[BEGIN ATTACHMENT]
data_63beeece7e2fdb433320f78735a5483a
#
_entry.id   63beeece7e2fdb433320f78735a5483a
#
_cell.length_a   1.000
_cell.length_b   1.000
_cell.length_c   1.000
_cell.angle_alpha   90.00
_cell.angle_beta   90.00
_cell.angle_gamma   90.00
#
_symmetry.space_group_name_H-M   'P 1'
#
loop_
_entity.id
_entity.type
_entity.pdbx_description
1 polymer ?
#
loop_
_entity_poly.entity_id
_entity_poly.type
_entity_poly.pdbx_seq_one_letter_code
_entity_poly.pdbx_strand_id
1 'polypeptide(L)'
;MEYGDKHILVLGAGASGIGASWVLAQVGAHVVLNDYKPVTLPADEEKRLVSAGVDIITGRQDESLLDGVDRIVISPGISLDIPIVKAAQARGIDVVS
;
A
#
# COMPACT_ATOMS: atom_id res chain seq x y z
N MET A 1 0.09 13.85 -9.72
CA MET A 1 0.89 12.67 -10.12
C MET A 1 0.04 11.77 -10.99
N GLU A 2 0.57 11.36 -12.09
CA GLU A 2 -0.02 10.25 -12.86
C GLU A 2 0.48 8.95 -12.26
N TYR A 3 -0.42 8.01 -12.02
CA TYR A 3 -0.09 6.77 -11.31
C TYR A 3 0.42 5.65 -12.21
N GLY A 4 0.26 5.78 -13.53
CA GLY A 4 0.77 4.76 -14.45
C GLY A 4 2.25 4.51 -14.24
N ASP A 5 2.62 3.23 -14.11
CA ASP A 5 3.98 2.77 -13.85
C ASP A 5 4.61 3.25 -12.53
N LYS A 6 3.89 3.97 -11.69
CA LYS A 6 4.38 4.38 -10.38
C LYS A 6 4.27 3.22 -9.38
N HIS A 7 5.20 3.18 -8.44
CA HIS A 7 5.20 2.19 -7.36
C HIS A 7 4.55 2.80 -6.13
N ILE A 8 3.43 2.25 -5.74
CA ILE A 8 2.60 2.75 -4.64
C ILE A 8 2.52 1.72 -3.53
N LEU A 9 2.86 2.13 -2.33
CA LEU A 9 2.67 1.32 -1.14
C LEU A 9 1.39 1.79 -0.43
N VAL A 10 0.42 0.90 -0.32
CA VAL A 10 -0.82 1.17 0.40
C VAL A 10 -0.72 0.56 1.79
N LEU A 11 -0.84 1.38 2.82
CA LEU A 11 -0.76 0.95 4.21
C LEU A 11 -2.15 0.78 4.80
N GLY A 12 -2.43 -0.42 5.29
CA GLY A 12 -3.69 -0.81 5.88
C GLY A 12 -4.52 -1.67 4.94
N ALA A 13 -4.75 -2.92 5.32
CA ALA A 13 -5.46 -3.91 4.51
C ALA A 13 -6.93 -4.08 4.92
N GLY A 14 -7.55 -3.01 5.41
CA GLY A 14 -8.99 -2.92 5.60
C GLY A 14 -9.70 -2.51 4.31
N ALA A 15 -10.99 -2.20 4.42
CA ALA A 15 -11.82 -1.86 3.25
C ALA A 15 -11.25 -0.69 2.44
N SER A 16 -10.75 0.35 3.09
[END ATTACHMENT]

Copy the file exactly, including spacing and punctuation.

data_63beeece7e2fdb433320f78735a5483a
#
_entry.id   63beeece7e2fdb433320f78735a5483a
#
_cell.length_a   1.000
_cell.length_b   1.000
_cell.length_c   1.000
_cell.angle_alpha   90.00
_cell.angle_beta   90.00
_cell.angle_gamma   90.00
#
_symmetry.space_group_name_H-M   'P 1'
#
loop_
_entity.id
_entity.type
_entity.pdbx_description
1 polymer ?
#
loop_
_entity_poly.entity_id
_entity_poly.type
_entity_poly.pdbx_seq_one_letter_code
_entity_poly.pdbx_strand_id
1 'polypeptide(L)'
;MEYGDKHILVLGAGASGIGASWVLAQVGAHVVLNDYKPVTLPADEEKRLVSAGVDIITGRQDESLLDGVDRIVISPGISLDIPIVKAAQARGIDVVS
;
A
#
# COMPACT_ATOMS: atom_id res chain seq x y z
N MET A 1 0.09 13.85 -9.72
CA MET A 1 0.89 12.67 -10.12
C MET A 1 0.04 11.77 -10.99
N GLU A 2 0.57 11.36 -12.09
CA GLU A 2 -0.02 10.25 -12.86
C GLU A 2 0.48 8.95 -12.26
N TYR A 3 -0.42 8.01 -12.02
CA TYR A 3 -0.09 6.77 -11.31
C TYR A 3 0.42 5.65 -12.21
N GLY A 4 0.26 5.78 -13.53
CA GLY A 4 0.77 4.76 -14.45
C GLY A 4 2.25 4.51 -14.24
N ASP A 5 2.62 3.23 -14.11
CA ASP A 5 3.98 2.77 -13.85
C ASP A 5 4.61 3.25 -12.53
N LYS A 6 3.89 3.97 -11.69
CA LYS A 6 4.38 4.38 -10.38
C LYS A 6 4.27 3.22 -9.38
N HIS A 7 5.20 3.18 -8.44
CA HIS A 7 5.20 2.19 -7.36
C HIS A 7 4.55 2.80 -6.13
N ILE A 8 3.43 2.25 -5.74
CA ILE A 8 2.60 2.75 -4.64
C ILE A 8 2.52 1.72 -3.53
N LEU A 9 2.86 2.13 -2.33
CA LEU A 9 2.67 1.32 -1.14
C LEU A 9 1.39 1.79 -0.43
N VAL A 10 0.42 0.90 -0.32
CA VAL A 10 -0.82 1.17 0.40
C VAL A 10 -0.72 0.56 1.79
N LEU A 11 -0.84 1.38 2.82
CA LEU A 11 -0.76 0.95 4.21
C LEU A 11 -2.15 0.78 4.80
N GLY A 12 -2.43 -0.42 5.29
CA GLY A 12 -3.69 -0.81 5.88
C GLY A 12 -4.52 -1.67 4.94
N ALA A 13 -4.75 -2.92 5.32
CA ALA A 13 -5.46 -3.91 4.51
C ALA A 13 -6.93 -4.08 4.92
N GLY A 14 -7.55 -3.01 5.41
CA GLY A 14 -8.99 -2.92 5.60
C GLY A 14 -9.70 -2.51 4.31
N ALA A 15 -10.99 -2.20 4.42
CA ALA A 15 -11.82 -1.86 3.25
C ALA A 15 -11.25 -0.69 2.44
N SER A 16 -10.75 0.35 3.09